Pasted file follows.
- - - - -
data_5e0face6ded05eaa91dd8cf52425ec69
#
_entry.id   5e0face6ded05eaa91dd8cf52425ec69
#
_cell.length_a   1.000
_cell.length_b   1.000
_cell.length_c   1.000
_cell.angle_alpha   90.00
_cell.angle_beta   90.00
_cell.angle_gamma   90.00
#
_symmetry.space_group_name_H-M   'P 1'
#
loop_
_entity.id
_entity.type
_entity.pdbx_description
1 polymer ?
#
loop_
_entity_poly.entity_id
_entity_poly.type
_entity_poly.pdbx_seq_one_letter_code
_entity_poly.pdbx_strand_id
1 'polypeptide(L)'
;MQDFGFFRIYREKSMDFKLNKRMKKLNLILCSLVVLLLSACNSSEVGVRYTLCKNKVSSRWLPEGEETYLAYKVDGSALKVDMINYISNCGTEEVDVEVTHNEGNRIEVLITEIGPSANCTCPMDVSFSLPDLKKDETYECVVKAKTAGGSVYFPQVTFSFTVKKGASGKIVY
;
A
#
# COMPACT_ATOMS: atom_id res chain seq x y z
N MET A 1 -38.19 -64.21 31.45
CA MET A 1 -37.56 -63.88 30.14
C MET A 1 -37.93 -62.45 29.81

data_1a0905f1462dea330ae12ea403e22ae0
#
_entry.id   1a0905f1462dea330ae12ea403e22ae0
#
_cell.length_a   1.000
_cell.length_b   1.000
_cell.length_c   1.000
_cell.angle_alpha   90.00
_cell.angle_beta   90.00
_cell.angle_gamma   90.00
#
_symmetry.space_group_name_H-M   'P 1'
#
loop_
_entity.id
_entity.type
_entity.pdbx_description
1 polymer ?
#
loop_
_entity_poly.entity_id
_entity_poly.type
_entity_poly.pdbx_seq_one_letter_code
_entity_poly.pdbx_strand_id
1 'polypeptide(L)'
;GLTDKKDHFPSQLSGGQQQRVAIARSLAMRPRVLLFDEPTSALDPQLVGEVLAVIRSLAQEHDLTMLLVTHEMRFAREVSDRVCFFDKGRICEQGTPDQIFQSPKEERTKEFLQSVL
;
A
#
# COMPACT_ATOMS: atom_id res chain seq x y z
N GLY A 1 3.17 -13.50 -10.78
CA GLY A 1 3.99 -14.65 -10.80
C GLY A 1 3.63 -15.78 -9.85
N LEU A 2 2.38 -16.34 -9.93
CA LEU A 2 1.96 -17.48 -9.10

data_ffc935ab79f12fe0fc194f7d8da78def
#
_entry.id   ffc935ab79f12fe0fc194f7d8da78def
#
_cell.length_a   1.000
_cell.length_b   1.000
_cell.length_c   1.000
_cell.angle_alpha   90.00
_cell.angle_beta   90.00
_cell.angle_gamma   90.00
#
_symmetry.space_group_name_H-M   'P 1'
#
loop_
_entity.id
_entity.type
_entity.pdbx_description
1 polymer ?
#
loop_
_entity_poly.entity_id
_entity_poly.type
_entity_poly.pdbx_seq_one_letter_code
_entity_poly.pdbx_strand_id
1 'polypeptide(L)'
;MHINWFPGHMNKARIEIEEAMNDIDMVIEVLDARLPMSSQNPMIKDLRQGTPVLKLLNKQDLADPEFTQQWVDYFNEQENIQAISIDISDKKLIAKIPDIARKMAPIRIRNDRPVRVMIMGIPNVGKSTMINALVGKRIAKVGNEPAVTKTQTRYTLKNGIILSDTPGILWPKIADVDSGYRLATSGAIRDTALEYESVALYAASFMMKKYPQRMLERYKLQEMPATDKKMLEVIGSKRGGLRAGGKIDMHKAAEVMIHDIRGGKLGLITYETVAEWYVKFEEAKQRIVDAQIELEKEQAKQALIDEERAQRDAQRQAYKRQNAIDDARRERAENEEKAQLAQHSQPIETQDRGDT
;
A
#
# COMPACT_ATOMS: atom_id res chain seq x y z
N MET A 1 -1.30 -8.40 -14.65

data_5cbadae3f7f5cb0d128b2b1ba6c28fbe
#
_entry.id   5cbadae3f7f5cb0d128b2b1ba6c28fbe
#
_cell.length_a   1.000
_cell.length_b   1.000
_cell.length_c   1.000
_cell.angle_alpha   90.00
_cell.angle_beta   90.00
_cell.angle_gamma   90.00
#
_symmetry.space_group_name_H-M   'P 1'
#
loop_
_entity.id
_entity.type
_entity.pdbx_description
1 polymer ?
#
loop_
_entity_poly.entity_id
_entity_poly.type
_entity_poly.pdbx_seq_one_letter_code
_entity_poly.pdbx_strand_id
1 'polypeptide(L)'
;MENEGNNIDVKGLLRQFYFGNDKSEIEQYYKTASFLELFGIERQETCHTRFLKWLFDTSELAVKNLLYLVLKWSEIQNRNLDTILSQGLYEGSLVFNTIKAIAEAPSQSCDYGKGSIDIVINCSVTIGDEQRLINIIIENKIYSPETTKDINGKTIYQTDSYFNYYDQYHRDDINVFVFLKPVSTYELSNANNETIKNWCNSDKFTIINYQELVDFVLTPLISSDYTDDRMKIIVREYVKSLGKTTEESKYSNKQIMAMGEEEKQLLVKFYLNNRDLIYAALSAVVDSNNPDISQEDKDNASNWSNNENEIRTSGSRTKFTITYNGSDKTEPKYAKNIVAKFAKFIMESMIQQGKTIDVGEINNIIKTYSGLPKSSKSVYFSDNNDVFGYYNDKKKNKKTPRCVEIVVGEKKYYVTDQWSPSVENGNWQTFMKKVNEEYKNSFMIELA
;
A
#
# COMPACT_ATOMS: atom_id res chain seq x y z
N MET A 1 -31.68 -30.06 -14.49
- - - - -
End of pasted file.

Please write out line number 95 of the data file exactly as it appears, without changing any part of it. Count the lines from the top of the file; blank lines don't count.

;